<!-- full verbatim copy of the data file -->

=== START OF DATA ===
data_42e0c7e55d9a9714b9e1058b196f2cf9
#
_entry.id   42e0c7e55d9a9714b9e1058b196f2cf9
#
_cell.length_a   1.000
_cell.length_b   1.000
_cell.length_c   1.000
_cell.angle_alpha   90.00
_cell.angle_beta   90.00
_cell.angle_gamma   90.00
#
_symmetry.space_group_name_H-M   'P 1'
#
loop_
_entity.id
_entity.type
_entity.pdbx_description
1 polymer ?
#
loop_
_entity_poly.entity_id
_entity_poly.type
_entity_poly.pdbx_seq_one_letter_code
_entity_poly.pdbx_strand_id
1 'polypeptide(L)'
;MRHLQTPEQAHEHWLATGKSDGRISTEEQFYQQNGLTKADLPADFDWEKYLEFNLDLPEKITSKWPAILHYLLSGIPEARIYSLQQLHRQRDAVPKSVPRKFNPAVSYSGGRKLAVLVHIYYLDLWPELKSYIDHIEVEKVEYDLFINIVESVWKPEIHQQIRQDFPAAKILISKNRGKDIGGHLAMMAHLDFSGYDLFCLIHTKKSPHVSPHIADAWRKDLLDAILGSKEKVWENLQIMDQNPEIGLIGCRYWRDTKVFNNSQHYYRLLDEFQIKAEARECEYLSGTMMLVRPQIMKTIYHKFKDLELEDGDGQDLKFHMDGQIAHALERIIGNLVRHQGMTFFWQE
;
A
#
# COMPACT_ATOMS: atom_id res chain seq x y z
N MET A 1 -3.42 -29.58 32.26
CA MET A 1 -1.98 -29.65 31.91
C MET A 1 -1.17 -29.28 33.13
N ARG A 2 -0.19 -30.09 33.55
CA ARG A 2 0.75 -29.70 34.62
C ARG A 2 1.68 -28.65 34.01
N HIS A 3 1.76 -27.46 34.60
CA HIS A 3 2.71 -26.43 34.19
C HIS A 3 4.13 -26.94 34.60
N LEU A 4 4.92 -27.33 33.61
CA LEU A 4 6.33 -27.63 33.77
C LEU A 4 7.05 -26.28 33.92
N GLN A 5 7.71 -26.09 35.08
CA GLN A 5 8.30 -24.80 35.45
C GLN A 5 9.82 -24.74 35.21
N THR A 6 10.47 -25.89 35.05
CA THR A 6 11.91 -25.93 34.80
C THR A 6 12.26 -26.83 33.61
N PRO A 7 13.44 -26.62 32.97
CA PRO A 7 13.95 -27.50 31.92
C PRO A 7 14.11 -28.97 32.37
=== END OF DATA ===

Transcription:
data_42e0c7e55d9a9714b9e1058b196f2cf9
#
_entry.id   42e0c7e55d9a9714b9e1058b196f2cf9
#
_cell.length_a   1.000
_cell.length_b   1.000
_cell.length_c   1.000
_cell.angle_alpha   90.00
_cell.angle_beta   90.00
_cell.angle_gamma   90.00
#
_symmetry.space_group_name_H-M   'P 1'
#
loop_
_entity.id
_entity.type
_entity.pdbx_description
1 polymer ?
#
loop_
_entity_poly.entity_id
_entity_poly.type
_entity_poly.pdbx_seq_one_letter_code
_entity_poly.pdbx_strand_id
1 'polypeptide(L)'
;MRHLQTPEQAHEHWLATGKSDGRISTEEQFYQQNGLTKADLPADFDWEKYLEFNLDLPEKITSKWPAILHYLLSGIPEARIYSLQQLHRQRDAVPKSVPRKFNPAVSYSGGRKLAVLVHIYYLDLWPELKSYIDHIEVEKVEYDLFINIVESVWKPEIHQQIRQDFPAAKILISKNRGKDIGGHLAMMAHLDFSGYDLFCLIHTKKSPHVSPHIADAWRKDLLDAILGSKEKVWENLQIMDQNPEIGLIGCRYWRDTKVFNNSQHYYRLLDEFQIKAEARECEYLSGTMMLVRPQIMKTIYHKFKDLELEDGDGQDLKFHMDGQIAHALERIIGNLVRHQGMTFFWQE
;
A
#
# COMPACT_ATOMS: atom_id res chain seq x y z
N MET A 1 -3.42 -29.58 32.26
CA MET A 1 -1.98 -29.65 31.91
C MET A 1 -1.17 -29.28 33.13
N ARG A 2 -0.19 -30.09 33.55
CA ARG A 2 0.75 -29.70 34.62
C ARG A 2 1.68 -28.65 34.01
N HIS A 3 1.76 -27.46 34.60
CA HIS A 3 2.71 -26.43 34.19
C HIS A 3 4.13 -26.94 34.60
N LEU A 4 4.92 -27.33 33.61
CA LEU A 4 6.33 -27.63 33.77
C LEU A 4 7.05 -26.28 33.92
N GLN A 5 7.71 -26.09 35.08
CA GLN A 5 8.30 -24.80 35.45
C GLN A 5 9.82 -24.74 35.21
N THR A 6 10.47 -25.89 35.05
CA THR A 6 11.91 -25.93 34.80
C THR A 6 12.26 -26.83 33.61
N PRO A 7 13.44 -26.62 32.97
CA PRO A 7 13.95 -27.50 31.92
C PRO A 7 14.11 -28.97 32.37